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Preparing Children and Teenagers for Loss

Preparing children or teenagers for the loss of a loved one can be really difficult and a position that no one wishes to find themselves in. Loss can be so much more magnified when children are involved - life can feel very unfair and cruel. There is no ‘one size fits all’, but knowing the child, the relationship they had with their loved one, and their level of understanding will help you to navigate the best way you can for the child.

You don’t have to do it alone and having a network of people that can support the child can be extremely beneficial and helpful. This may consist of family and close friends, as well as social workers, palliative care nurses, doctors, counsellors, and psychologists who can help especially where close family are too distressed to think clearly on how to explain the upcoming loss to the child.  It is important to keep the narrative consistent among the adults, as much as possible, to aid preparation for loss.

The way children understand and react to death often depends on their age and their level of understanding.

Children under 3

They can pick up that something isn’t right and even if they don’t know what death means, they understand that what’s happening is serious.  Children as young as 3 can grieve. Children under 3 can sometimes regress in areas  such as toileting or feeding.

Children aged 3–5

Children aged 3–5 may have heard the words dead, death or dying before although it’s unlikely at this age that they fully grasp what it means and how it will impact them.

They may think that a dead person is just someone sleeping for a long time but that they’ll wake up, or that they’ve gone somewhere to live but will be coming back.

When preparing for death, using child-friendly terminology will really help too. Use words that they use, like ‘dead’ rather than ‘passed away,' and explain that when it does happen, their loved one will not be able to come back.

Asking someone, that the child knows and trusts, to keep an eye on how they are doing is a good idea - let them know who you are asking to do this so they know it’s someone they can ‘check in’ with.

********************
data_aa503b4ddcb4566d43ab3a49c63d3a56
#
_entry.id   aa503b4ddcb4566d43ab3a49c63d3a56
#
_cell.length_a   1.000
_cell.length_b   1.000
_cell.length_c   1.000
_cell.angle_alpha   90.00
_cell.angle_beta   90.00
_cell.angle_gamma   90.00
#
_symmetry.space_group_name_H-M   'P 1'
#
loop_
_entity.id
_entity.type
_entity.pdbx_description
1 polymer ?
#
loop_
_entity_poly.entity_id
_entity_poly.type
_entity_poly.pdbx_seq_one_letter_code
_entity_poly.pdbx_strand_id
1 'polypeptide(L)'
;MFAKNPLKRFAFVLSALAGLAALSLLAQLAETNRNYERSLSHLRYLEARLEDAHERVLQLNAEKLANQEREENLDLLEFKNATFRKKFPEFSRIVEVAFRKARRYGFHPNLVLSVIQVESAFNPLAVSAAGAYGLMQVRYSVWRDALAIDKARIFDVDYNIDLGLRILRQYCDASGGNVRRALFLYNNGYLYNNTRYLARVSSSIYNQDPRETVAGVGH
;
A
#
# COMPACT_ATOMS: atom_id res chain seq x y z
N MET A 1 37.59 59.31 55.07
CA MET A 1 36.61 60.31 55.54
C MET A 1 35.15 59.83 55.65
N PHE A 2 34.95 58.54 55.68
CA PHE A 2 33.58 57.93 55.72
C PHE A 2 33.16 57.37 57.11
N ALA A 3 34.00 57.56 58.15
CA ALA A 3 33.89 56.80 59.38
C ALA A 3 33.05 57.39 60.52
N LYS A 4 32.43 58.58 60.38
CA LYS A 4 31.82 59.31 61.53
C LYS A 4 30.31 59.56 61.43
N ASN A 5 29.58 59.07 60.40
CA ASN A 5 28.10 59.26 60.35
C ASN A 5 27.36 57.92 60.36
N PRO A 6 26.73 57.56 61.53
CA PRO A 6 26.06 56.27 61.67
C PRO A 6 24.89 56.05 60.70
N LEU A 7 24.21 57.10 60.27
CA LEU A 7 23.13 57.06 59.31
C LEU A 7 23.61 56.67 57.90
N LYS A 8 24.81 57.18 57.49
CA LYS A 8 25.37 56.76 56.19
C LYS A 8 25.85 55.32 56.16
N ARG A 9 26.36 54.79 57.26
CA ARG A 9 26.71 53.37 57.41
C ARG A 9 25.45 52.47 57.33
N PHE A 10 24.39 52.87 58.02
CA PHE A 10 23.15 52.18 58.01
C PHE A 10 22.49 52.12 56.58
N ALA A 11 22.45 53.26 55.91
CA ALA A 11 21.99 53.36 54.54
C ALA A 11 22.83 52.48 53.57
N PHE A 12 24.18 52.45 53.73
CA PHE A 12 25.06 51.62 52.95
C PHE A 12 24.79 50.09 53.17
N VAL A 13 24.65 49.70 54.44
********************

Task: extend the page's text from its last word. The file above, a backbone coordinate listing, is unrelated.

Stick to routines that are already in place where you can as this will create a sense of stability and structure for them.

Reassure them that there was nothing they could have done to help them and what’s happening is not their fault.

If it’s a terminal illness that the loved one is dying from, let them know that they cannot catch the illness from them.

Keep nursery, school, and any other groups the child attends, in the loop as to what’s happening so that they can offer additional support.

Children aged 6–12

Children in this age range tend to understand more about death but, as with all children, they may not always understand the emotions they feel.

When children get to around 9, they may begin to understand death like adults do.

They may get stuck a bit in the ‘bargaining’ stage of grief, believing that if they are very ‘good’ their loved one may come back. However, their main concern is more likely to be that death is scary and painful.

Many of the suggestions for younger aged children above can also be useful for this age range too.  You may also want to explore child-friendly books that talk about death and loss of a loved one (some are specific to a mum, dad, friend and pet etc).  (See Child Bereavement UK or Winston’s Wish for some ideas).

Maintaining the child’s consistency with school, interests, hobbies and activities will also encourage a sense of stability and grounding.

Reassuring them that it’s ok to see their friends and enjoy themselves whilst at the same time it’s ok to be sad too.

Small responsibilities at school can help them to feel special - being chosen for things like watering the class plant or being the line leader also gives them purpose.

Informing the parents of their close friends, who you know they trust, as they can also offer support and ensure they are being sensitive, as a family, to the child’s upcoming loss.


Teenagers are old enough to know what’s happening when someone is dying, and that this will mean a major change and loss in their life. Teenagers often find loss more difficult than younger children and in turn may cope in ways that are difficult to understand or manage.

Some teenagers may flat out refuse to talk about the loss whilst others may be more open to sharing how they are feeling.  Some can express anger verbally or physically and perhaps later feel guilty about how they’ve behaved.

It’s important that it’s communicated to teenagers that there is no right or wrong way to feel at this time and that it’s okay if their feelings change a lot – in fact it’s really common for grief to come in waves.

Ask them how they are feeling and that you are available if they want to talk about things whilst allowing them space if they need it.

Encourage them to talk to someone they are close to as well, such as their friends, a relative, a family friend or a trusted teacher.

See if they would like to be included in things and be a part of decisions such as the funeral, flowers, memory making etc.

Share helpful resources and information that may help, including any local services that may be able to offer age appropriate support.

As with the other age groups, encourage them to maintain seeing their friends, participating in activities and keeping as much of their usual routine as possible.

Be mindful that rules and boundaries are still very important and can help to create a sense of safety for teenagers.

Downloadable Resources

Link to useful worksheets:


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